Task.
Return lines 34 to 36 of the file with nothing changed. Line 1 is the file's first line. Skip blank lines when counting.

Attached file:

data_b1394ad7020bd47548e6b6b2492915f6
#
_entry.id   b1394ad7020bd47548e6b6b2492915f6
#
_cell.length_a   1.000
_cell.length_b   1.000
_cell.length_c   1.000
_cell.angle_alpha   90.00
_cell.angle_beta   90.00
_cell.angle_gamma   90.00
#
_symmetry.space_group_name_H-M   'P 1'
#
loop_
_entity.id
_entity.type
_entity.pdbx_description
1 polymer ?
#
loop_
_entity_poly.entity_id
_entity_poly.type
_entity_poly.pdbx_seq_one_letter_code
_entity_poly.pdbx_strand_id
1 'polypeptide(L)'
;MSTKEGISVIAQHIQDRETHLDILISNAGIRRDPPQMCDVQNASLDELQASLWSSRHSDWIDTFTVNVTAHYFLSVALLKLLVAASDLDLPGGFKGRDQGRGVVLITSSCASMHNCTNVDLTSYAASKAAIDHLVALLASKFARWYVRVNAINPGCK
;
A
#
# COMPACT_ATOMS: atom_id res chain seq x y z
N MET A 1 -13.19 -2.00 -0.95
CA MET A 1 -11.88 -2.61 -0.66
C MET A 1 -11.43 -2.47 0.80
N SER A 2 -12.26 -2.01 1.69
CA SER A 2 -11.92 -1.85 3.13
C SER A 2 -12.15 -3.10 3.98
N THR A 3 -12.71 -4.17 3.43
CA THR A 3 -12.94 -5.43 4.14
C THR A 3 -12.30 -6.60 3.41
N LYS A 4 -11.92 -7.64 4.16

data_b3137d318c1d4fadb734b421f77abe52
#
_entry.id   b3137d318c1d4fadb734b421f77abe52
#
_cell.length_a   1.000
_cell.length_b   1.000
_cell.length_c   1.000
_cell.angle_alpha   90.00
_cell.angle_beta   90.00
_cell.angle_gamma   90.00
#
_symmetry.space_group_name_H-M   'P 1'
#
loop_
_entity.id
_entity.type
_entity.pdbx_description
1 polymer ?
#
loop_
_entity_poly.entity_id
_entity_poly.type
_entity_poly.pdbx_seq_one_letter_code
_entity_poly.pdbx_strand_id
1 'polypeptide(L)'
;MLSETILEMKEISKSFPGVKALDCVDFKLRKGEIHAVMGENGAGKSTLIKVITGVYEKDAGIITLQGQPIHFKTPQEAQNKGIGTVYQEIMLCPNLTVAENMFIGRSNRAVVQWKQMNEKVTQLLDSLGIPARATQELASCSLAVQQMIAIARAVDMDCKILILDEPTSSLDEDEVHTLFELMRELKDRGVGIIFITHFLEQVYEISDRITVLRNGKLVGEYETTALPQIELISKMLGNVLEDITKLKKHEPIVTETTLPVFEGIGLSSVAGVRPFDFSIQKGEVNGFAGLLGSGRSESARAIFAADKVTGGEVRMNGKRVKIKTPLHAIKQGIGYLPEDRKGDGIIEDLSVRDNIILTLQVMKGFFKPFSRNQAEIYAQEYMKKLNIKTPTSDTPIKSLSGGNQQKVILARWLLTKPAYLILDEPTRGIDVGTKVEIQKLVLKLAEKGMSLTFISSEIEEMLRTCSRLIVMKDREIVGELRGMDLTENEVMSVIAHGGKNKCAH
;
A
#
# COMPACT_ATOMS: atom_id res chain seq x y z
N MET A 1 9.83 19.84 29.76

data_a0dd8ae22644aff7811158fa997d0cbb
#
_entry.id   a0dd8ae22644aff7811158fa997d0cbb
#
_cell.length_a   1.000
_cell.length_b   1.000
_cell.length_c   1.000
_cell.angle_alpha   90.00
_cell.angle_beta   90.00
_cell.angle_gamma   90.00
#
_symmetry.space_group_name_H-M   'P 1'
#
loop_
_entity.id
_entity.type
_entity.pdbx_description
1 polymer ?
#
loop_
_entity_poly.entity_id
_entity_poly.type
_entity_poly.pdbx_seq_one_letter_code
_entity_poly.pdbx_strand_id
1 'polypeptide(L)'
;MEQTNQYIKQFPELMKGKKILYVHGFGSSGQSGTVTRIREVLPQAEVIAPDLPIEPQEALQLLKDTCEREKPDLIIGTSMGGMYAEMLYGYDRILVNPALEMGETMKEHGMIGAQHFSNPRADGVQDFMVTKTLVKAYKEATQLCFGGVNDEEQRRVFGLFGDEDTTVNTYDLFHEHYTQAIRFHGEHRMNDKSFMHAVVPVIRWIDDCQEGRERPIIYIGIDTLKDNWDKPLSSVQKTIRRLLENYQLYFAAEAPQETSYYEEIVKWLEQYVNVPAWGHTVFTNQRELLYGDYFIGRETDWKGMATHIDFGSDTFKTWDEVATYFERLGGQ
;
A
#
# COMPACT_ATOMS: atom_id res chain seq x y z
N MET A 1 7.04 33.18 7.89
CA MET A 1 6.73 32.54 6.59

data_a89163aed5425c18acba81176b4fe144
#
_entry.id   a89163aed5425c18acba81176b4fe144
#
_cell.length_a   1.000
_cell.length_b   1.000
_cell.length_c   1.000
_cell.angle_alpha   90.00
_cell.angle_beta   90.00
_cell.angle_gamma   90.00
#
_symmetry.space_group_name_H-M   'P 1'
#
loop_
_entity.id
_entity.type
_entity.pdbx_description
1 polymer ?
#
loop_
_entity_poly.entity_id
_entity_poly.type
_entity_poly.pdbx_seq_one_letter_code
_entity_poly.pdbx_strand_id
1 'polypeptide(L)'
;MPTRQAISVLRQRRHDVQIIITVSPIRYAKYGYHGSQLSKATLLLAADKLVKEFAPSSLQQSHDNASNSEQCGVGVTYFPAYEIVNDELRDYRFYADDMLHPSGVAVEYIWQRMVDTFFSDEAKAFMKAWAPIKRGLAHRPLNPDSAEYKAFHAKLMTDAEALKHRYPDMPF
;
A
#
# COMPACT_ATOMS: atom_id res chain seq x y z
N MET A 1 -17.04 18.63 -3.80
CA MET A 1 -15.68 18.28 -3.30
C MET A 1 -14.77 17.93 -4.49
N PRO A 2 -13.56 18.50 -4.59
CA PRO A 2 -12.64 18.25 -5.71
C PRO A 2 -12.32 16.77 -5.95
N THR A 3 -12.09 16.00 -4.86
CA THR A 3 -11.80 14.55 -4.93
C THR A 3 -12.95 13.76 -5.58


N SER A 2 -12.26 -2.01 1.69
CA SER A 2 -11.92 -1.85 3.13
C SER A 2 -12.15 -3.10 3.98